Explained | What caused the Sri Lankan economic crisis?

Among other factors, the tourism industry has been hit hard by the COVID-19 pandemic, leading to a dip in foreign exchange.

September 06, 2021 09:16 am | Updated September 20, 2021 02:19 pm IST

People queue outside a state-run supermarket to buy essential food items in Colombo on September 3, 2021 as Sri Lanka began imposing price controls on essential food from September 3 after using a state of emergency to seize allegedly hoarded stocks of sugar and rice.

People queue outside a state-run supermarket to buy essential food items in Colombo on September 3, 2021 as Sri Lanka began imposing price controls on essential food from September 3 after using a state of emergency to seize allegedly hoarded stocks of sugar and rice.

The story so far: Sri Lanka’s government declared an economic emergency last week amid rising food prices, a depreciating currency, and rapidly depleting forex reserves. President Gotabaya Rajapaksa has called in the army to manage the crisis by rationing the supply of various essential goods.

Why is Sri Lanka’s economy in trouble?

A number of factors have led to the current economic crisis in Sri Lanka.

Also read: India sends 150 tonnes of oxygen to Sri Lanka to help it tackle coronavirus surge

The tourism industry, which represents over 10% of the country’s Gross Domestic Product and brings in foreign exchange, has been hit hard by the coronavirus pandemic. As a result, forex reserves have dropped from over $7.5 billion in 2019 to around $2.8 billion in July this year. With the supply of foreign exchange drying up, the amount of money that Sri Lankans have had to shell out to purchase the foreign exchange necessary to import goods has risen. So the value of the Sri Lankan rupee has depreciated by around 8% so far this year. It has to be noted that the country depends heavily on imports to meet even its basic food supplies. So the price of food items has risen in tandem with the depreciating rupee.

The government’s ban on the use of chemical fertilisers in farming has further aggravated the crisis by dampening agricultural production. Earlier this year, Mr. Rajapaksa made public his plan to make Sri Lanka the first country in the world with an agriculture sector that is 100% organic. Many, such as Sri Lankan tea expert Herman Gunaratne, believe that the forced push towards organic farming could halve the production of tea and other crops and lead to a food crisis that is even worse than the current one.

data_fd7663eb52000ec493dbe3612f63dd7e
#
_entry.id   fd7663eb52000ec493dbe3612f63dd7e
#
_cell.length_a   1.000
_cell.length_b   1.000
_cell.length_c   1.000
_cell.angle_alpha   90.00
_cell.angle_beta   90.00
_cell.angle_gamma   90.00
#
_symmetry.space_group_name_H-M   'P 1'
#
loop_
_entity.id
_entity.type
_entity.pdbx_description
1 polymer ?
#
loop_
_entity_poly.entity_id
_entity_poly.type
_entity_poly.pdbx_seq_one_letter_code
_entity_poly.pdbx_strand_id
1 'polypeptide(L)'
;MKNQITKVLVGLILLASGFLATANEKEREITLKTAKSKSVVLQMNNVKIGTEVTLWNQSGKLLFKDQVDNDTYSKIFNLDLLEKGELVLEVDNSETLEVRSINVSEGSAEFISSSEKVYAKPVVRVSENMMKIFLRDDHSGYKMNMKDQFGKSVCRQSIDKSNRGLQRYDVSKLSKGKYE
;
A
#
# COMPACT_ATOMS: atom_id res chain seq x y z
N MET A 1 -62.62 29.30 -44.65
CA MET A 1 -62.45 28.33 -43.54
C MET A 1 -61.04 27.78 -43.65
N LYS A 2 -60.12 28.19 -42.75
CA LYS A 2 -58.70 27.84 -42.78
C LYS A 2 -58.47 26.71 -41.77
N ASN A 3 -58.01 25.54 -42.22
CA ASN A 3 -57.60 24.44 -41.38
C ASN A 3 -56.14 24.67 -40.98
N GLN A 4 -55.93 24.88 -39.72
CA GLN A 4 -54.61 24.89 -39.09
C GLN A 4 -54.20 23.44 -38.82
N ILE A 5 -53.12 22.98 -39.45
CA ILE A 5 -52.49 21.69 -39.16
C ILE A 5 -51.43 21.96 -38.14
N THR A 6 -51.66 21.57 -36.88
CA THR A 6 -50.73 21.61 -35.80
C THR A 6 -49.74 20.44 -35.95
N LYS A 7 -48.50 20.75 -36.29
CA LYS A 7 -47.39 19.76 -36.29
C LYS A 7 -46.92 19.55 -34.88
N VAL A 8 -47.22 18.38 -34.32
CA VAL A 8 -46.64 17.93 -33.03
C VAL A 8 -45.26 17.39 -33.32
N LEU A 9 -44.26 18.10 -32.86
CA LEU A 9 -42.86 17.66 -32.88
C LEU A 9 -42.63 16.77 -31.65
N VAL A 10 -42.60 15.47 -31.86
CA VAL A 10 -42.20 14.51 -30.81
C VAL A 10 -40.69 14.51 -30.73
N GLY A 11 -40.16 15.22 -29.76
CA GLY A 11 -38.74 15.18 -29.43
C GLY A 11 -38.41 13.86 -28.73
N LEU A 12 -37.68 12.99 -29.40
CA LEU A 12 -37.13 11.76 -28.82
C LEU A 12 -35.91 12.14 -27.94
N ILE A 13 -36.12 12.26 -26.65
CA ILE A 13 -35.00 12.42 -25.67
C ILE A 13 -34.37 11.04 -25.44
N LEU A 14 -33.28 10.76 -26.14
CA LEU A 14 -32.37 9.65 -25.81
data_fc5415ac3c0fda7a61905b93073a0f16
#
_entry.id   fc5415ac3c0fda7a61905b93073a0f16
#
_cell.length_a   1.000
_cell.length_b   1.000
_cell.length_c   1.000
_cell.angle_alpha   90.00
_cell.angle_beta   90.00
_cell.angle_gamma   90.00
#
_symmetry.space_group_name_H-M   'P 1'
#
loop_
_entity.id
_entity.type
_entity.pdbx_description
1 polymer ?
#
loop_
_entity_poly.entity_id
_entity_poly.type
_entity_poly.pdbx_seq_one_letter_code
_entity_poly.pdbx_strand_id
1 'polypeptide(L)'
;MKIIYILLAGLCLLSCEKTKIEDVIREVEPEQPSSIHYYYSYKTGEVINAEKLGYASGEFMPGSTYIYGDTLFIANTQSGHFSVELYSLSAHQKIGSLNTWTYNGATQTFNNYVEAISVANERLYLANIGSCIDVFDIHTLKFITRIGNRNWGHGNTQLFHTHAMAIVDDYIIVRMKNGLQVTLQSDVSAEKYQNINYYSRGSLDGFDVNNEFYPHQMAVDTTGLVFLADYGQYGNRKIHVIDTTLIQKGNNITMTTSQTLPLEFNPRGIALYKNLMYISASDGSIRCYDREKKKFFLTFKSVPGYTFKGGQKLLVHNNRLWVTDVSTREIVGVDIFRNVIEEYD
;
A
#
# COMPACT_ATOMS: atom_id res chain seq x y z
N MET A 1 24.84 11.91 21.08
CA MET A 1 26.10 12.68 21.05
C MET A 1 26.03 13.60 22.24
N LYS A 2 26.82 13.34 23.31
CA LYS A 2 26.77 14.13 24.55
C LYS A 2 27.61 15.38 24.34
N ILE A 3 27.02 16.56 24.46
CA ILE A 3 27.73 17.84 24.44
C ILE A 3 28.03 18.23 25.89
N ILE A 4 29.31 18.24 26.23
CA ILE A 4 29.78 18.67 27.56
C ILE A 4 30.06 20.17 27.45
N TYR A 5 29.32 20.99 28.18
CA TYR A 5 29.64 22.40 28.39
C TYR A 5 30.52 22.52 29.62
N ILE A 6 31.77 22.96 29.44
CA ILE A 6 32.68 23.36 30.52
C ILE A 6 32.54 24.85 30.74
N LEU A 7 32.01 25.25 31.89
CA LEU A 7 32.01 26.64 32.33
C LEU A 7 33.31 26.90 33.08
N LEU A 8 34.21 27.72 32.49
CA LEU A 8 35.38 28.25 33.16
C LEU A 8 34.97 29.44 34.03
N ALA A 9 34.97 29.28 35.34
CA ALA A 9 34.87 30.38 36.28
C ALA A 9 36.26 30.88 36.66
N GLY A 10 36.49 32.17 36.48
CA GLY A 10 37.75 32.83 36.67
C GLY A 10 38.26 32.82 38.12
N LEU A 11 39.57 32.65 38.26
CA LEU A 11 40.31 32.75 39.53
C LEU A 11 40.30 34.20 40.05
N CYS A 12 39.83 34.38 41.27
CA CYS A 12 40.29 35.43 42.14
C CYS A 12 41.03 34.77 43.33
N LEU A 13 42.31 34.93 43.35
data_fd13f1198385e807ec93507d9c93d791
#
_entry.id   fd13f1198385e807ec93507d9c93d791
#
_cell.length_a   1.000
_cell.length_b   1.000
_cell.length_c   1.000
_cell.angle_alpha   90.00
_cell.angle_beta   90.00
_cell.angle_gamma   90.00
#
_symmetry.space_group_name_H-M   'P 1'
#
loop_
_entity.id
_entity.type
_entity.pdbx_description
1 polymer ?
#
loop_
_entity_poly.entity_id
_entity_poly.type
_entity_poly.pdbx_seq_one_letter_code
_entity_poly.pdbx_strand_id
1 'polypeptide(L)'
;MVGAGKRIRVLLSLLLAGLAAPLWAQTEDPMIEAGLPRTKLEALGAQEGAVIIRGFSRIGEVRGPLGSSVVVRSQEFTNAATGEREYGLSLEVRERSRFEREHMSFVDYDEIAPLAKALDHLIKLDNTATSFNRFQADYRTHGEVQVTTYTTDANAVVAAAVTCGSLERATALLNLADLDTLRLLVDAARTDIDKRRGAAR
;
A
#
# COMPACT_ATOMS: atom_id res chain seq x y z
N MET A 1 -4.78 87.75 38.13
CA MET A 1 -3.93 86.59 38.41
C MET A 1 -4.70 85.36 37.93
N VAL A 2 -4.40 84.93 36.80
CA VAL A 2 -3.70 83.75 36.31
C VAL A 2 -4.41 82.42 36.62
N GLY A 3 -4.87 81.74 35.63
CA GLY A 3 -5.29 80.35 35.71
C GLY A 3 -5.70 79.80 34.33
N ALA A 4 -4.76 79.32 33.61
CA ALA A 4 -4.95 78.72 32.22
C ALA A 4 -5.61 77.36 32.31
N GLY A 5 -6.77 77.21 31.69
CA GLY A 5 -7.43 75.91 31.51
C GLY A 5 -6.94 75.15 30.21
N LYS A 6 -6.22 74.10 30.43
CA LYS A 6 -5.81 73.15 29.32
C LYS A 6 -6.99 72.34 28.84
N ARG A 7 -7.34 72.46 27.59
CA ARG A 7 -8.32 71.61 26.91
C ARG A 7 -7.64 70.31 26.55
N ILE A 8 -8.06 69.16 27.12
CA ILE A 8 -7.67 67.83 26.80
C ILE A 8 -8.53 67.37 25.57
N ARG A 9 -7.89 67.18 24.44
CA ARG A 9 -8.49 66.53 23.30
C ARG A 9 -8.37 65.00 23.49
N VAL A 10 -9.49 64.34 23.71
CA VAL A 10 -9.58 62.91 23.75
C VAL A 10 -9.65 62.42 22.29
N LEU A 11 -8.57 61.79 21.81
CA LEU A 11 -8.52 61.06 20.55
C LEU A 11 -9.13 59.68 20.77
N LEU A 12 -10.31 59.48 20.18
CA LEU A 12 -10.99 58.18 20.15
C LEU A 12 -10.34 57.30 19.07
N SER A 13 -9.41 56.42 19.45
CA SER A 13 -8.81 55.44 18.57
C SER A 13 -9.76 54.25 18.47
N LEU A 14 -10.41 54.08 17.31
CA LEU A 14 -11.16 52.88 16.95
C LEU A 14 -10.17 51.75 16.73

What has been the government’s response to the crisis?

The Sri Lankan government has blamed speculators for causing the rise in food prices by hoarding essential supplies and has declared an economic emergency under the Public Security Ordinance. The army has been tasked with the duty of seizing food supplies from traders and supplying them to consumers at fair prices. It has also been given the powers to ensure that forex reserves are used only for the purchase of essential goods. The government has refused to end its aggressive push for complete organic farming claiming that the short-term pain of going organic will be compensated by its long-term benefits. It has also promised to supply farmers with organic fertilisers as an alternative. Further, Sri Lanka’s central bank earlier this year prohibited traders from exchanging more than 200 Sri Lankan rupees for an American dollar and stopped traders from entering into forward currency contracts.

Will the government’s response help the economy?

Mr. Rajapaksa’s drive to make Sri Lankan agriculture fully organic is likely to lead to a significant drop in domestic food production and cause a further rise in prices. Also, the various steps taken by the government to tackle the crisis may actually make things worse. The capping of food prices, for instance, can lead to severe shortages as demand exceeds supply at the price fixed by the government. People have already had to queue up to buy essential goods due to rising shortages.

The strong-arm tactics of the army can also have unintended consequences. When supplies are seized from traders, there is lesser incentive for them to bring in fresh supplies to the market. This can lead to a further drop in supplies and even higher prices for essential goods. It is also worth noting that speculative traders help contain price volatility by allocating scarce supplies rationally across time. So, to the extent the army’s actions discourage speculation, it can lead to greater volatility in food prices.

Further, the decision of the Sri Lankan central bank to ban forward contracts and the spot trading of rupees at above 200 rupees to an American dollar may affect essential supplies. For example, a rice trader who wants to pay more than 200 rupees for an American dollar to import rice may no longer be able to carry out the trade. In fact, trading of currency in the spot market has dried up since the central bank’s order. Also, without forward contracts, which help traders offload the risk of currency volatility onto professional speculators, many traders may be unwilling to import essential supplies.

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